performance benefit of using multiple TCP streams

    This graph is intended to show (not guarantee) the performance benefit of using multiple TCP streams. These are actual results from an Intel® 10 Gigabit CX4 Dual Port Server Adapter, using default Advanced settings under Windows 2008* x64.

     
  • Direct testing of your network interface throughput capabilities can be done by using tools like: iperf*, and Microsoft NTTTCP*. These tools can be configured to use one or more streams.
  • When copying a file from one system to another, the hard drives of each system can be a significant bottle neck. Consider using high RPM, higher throughput hard drives, striped RAIDs, or RAM drives in the systems under test.
  • Systems under test should connect through a full-line rate, non-blocking switch.
  • Theoretical Maximum Bus Throughput:
    • PCI Express* (PCIe*) Theoretical Bi-Directional Bus Throughput.
      PCI Express Implementation Encoded Data Rate Unencoded Data Rate
      x1 5 Gb/sec 4 Gb/sec (0.5 GB/sec)
      x4 20 Gb/sec 16 Gb/sec (2 GB/sec)
      x8 40 Gb/sec 32 Gb/sec (4 GB/sec)
      x16 80 Gb/sec 64 Gb/sec (8 GB/sec)
       
    • PCI and PCI-X Bus Theoretical Bi-Directional Bus Throughput.
      Bus and Frequency 32-Bit Transfer Rate 64-Bit Transfer Rate
      33-MHz PCI 1,064 Mb/sec 2,128 Mb/sec
      66-MHz PCI 2,128 Mb/sec 4,256 Mb/sec
      100-MHz PCI-X Not applicable 6,400 Mb/sec
      133-MHz PCI-X Not applicable 8,192 Mb/sec
       
      Note The PCIe* link width can be checked in Windows* through adapter properties. Select the Link Speed tab and click the Identify Adapter button. Intel® PROSet for Windows* Device Manager must be loaded for this utility to function.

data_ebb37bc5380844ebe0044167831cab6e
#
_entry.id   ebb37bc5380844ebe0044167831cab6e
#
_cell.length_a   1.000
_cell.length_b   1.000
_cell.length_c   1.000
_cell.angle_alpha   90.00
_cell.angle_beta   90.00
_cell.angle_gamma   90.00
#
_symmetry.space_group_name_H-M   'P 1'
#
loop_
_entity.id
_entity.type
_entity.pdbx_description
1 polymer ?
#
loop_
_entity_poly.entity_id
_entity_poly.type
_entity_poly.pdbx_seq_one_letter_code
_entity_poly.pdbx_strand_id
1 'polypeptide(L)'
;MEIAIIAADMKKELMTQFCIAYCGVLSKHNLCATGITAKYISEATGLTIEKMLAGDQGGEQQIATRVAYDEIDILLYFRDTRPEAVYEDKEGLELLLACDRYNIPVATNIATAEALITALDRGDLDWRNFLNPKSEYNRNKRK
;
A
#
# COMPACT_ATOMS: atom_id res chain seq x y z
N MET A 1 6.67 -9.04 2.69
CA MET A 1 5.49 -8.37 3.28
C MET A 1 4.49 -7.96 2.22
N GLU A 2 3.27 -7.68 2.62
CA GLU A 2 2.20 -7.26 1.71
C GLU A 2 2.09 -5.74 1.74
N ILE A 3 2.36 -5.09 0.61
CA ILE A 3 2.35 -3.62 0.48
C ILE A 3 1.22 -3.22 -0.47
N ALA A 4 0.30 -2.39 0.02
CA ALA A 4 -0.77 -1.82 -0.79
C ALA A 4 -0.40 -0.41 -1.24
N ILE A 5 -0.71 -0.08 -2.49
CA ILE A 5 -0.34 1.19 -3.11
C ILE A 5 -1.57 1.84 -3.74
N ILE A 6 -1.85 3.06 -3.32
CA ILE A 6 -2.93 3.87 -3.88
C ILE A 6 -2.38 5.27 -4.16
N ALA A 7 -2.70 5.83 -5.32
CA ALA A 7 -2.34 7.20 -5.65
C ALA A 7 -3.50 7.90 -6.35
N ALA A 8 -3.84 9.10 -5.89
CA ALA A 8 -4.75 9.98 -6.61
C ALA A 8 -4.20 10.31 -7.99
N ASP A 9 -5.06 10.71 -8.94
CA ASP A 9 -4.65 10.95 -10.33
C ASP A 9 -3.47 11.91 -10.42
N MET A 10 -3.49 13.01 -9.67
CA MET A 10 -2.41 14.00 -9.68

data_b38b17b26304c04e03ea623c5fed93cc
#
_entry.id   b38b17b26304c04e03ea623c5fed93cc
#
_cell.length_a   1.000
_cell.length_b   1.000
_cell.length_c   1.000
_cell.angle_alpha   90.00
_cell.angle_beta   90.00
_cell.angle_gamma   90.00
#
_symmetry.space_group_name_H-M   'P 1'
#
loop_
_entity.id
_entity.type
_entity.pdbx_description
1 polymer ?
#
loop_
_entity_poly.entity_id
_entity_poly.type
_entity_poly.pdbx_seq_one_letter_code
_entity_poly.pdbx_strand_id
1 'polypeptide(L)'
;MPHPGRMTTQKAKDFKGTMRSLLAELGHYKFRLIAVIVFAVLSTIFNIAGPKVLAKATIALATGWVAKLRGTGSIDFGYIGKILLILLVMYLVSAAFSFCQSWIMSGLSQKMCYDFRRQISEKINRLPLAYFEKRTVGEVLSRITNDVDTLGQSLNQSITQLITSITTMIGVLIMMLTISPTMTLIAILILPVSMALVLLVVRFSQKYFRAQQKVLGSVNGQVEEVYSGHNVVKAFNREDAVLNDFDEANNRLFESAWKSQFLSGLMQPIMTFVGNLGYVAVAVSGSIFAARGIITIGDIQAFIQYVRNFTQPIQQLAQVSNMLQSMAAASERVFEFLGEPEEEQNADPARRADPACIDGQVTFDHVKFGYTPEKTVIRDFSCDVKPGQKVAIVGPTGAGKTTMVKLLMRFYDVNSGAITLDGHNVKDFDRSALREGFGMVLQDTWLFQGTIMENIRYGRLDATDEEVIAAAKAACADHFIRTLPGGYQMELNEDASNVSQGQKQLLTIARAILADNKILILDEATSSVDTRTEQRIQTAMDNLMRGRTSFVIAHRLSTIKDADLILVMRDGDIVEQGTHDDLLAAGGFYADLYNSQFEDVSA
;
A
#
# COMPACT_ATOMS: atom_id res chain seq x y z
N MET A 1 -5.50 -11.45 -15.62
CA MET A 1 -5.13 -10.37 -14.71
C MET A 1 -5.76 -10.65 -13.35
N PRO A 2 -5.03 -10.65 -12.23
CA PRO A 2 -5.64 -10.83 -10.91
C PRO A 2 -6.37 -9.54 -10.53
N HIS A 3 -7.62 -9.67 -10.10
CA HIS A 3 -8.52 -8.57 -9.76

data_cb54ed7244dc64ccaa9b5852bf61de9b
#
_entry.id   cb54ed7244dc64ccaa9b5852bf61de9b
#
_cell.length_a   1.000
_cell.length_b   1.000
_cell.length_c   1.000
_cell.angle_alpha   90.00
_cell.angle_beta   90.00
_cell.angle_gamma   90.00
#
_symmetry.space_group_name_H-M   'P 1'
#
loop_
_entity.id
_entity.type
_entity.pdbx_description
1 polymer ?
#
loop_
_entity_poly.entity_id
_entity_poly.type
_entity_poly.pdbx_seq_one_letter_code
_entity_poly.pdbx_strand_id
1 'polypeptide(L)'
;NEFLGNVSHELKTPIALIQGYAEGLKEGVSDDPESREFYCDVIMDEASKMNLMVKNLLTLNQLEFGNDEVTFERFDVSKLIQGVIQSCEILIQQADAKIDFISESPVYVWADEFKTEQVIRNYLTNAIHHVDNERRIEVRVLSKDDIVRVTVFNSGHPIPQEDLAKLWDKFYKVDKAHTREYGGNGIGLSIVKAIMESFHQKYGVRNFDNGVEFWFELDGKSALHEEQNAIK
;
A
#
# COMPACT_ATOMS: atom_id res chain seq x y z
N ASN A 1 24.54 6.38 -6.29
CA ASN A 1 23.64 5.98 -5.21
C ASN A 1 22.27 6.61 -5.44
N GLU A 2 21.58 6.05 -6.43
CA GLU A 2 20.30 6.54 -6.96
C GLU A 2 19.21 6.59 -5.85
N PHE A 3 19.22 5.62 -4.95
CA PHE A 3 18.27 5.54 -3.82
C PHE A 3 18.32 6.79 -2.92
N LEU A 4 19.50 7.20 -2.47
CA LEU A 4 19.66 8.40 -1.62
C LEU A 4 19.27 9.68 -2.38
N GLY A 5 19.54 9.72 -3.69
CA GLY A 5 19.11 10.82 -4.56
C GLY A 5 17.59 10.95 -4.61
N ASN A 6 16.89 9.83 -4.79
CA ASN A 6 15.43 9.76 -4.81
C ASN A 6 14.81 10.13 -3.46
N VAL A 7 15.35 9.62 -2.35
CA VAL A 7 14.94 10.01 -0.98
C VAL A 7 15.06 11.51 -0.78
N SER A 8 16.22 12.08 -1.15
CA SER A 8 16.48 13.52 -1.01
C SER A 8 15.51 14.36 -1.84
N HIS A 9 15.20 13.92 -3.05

Related topics
User Guide provides release notes, configuration details, and known issues
Advanced driver settings for Intel® Ethernet 10 Gigabit Server Adapters
Maximizing File Transfer Performance Using 10Gb Ethernet and Virtualization (Linux* and VMware VSphere*)
Performance Tuning Guidelines for Windows Server 2012*
Performance Tuning Guidelines for Windows Server 2008 R2*
Performance Tuning Guidelines for Windows Server 2008*
TCP Features of Windows 2000 and Windows Server 2003*
How to Improve Windows 2003* File Server Performance
Improving Measured Latency in Linux* for Intel® 82575/82576 or 82598/82599 Ethernet Controllers
Assigning Interrupts to Processor Cores for Intel® 82575/82576 or 82598/82599 Ethernet Controllers
Parameter Talk: TX and RX descriptors explains the effects of changing buffer sizes
Low virtual network I/O performance with Intel 1Gbps NIC using igb driver explains tuning ESXi performance for certain workloads